Biometrics for batteries

Every morning when Rick Long enters his office at the Enersys Energy Products facility in Warrensburg, Mo., he is reminded of how much of an improvement the new Panasonic Iris Recognition access control system is over the old card system. There are no lines, no fumbling with cards and no individuals entering on the heels of another’s card swipe. He also knows the building and its occupants are much safer and more secure.

Eyeing the Options

As Network Systems Manager for Enersys Energy Products, Long was tasked with researching options to replace the company’s card-based access control system and determined that biometrics was the way to go. Working with its system integrator, Electronic Supply Co. Inc., Enersys evaluated several forms of biometric security products, including fingerprint readers and iris recognition systems.

Long ultimately selected the Panasonic solution for its high rate of accuracy and because it is a standalone system that does not require a secondary form of identification such as a PIN or badge in addition to the biometric identification.

With iris recognition technology, a template or “map” of each enrolled individual’s iris pattern is stored on a database. To gain access, enrolled individuals simply look into the iris reader’s mirrors and the system compares his/her iris pattern images with iris templates. A match verifies the identity and access permission is given.

The Problem of Lost Badges Solved

Two Panasonic BM-ET200A Iris Recognition Readers are installed at the main employee entrances. “Coming from a badge system, we see the Iris Recognition reader as a great improvement to building security,” Long says. “With this system, we don’t have to worry about the possibility of giving an unauthorized person access to our facility. We know that anyone coming through the door is a current employee.”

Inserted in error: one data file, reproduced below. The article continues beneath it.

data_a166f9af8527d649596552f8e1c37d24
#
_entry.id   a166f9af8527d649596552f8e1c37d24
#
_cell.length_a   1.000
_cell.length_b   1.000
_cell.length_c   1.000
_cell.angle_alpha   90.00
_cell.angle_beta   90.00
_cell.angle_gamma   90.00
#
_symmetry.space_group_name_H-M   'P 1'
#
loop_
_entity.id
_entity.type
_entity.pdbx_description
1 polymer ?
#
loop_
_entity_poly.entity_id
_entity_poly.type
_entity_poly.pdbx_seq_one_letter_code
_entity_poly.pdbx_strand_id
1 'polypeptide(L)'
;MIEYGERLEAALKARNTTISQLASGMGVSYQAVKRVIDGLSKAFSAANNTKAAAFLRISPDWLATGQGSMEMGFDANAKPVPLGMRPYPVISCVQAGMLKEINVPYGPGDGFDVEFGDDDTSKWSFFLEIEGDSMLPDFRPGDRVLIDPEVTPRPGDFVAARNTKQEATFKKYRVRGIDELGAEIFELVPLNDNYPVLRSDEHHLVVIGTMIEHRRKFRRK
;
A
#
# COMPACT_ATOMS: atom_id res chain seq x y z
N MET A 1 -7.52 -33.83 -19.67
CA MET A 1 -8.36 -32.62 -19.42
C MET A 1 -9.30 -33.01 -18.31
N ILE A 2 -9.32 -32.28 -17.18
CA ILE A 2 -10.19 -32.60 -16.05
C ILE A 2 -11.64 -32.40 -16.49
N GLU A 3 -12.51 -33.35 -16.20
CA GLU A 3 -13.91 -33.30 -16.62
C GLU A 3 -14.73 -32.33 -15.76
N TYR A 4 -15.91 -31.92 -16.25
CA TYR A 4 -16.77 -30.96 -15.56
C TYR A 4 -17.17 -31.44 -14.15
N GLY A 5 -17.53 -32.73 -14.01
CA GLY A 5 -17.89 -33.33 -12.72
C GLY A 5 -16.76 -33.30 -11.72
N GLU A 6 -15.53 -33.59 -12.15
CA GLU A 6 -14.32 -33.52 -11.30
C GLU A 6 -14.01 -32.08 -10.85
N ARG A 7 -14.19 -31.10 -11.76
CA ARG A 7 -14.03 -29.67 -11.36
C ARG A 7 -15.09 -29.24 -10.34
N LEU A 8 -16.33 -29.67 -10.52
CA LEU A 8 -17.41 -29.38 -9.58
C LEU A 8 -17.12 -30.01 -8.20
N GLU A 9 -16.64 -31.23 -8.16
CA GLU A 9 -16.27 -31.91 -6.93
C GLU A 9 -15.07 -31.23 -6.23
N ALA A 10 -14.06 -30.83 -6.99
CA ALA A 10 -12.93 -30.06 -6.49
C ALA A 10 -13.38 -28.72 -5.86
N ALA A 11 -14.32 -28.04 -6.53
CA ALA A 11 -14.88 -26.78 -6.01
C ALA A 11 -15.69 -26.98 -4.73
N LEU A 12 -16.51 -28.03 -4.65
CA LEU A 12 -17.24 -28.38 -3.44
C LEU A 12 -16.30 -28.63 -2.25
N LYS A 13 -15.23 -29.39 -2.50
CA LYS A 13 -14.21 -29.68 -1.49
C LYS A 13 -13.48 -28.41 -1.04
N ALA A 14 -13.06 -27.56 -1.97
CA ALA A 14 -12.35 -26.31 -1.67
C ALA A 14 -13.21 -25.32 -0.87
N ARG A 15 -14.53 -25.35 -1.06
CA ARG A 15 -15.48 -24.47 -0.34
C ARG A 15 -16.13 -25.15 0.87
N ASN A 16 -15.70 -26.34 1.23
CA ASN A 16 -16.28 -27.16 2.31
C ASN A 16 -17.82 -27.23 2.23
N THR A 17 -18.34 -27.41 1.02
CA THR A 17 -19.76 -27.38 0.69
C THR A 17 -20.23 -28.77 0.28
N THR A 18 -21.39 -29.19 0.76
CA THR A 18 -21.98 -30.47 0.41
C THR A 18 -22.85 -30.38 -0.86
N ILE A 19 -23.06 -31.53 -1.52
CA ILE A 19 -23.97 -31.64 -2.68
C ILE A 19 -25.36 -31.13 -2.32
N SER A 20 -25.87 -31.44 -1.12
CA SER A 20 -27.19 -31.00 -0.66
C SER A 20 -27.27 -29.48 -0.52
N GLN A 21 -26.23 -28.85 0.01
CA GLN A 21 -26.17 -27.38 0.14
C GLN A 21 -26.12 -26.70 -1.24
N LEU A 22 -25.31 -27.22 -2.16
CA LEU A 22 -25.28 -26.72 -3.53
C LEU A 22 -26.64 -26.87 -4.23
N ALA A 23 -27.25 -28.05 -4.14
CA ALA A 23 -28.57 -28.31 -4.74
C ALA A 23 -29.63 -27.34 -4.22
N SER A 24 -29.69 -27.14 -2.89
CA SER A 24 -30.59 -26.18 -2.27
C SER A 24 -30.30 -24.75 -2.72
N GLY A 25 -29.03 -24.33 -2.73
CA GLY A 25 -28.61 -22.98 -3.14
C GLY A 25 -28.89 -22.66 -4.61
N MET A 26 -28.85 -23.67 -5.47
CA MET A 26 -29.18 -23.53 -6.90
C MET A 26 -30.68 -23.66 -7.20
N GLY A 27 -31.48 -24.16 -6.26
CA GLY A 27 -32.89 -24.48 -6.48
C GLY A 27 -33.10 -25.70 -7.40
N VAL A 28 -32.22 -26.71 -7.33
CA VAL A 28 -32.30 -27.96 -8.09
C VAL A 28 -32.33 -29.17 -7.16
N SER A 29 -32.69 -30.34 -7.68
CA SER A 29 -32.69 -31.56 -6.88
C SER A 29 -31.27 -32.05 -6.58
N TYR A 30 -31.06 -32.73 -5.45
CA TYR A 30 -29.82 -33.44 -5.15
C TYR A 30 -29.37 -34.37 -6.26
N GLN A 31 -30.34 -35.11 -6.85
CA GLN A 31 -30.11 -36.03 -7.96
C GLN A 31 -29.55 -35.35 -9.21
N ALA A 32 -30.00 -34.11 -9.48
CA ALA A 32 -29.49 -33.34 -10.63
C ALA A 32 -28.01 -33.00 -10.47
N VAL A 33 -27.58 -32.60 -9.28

The Warrensburg facility is one of the battery manufacturing sites for Enersys, and specializes in pure lead acid products for the reserve power and specialty markets. In addition to improving the entry security control, Long says that the move to a biometric access control solution for the site was prompted by the need to address the concern of lost badges.

“The problem of lost badges has been greatly reduced,” he says. “We still use badges for the time-and-attendance application, but with the iris readers at the doors, the employees are not required to take their badge home after their shift — in fact, we discourage it.”

Impressive Speed and Accuracy

A product demonstration arranged by Raul Morffi of Electronics Supply Co. Inc. revealed the speed and accuracy of the system, which has a fault acceptance rate lower than 1 in 1.2 million and can read an iris in 0.3 seconds. In addition, the dual mirror configuration, distance indicator and voice guidance recognition procedure enhance the simplicity of enrollment and identification.

“The entire management team went through the enrollment procedure during the demonstration,” Morffi says. “With almost 500 employees, they needed to know that entry control would be fast and easy with no line-ups.”

Adds Long: “We were very impressed with the speed and accuracy at which the system could read the iris, recognize the user and open the door. It could accommodate users of varying physical heights and at no time was any physical contact required.”

Other features of the iris recognition systems include built-in tamper detection to prevent data from being extracted; integration with Wiegand-compatible EAC control systems; and built-in support for Prox and i-Class smart card applications. With the user-selectable option of standalone operation, enrollment via numeric key or web integration (supports more than 10,000 concurrent users), the BM-system is compatible with any operational platform.
 

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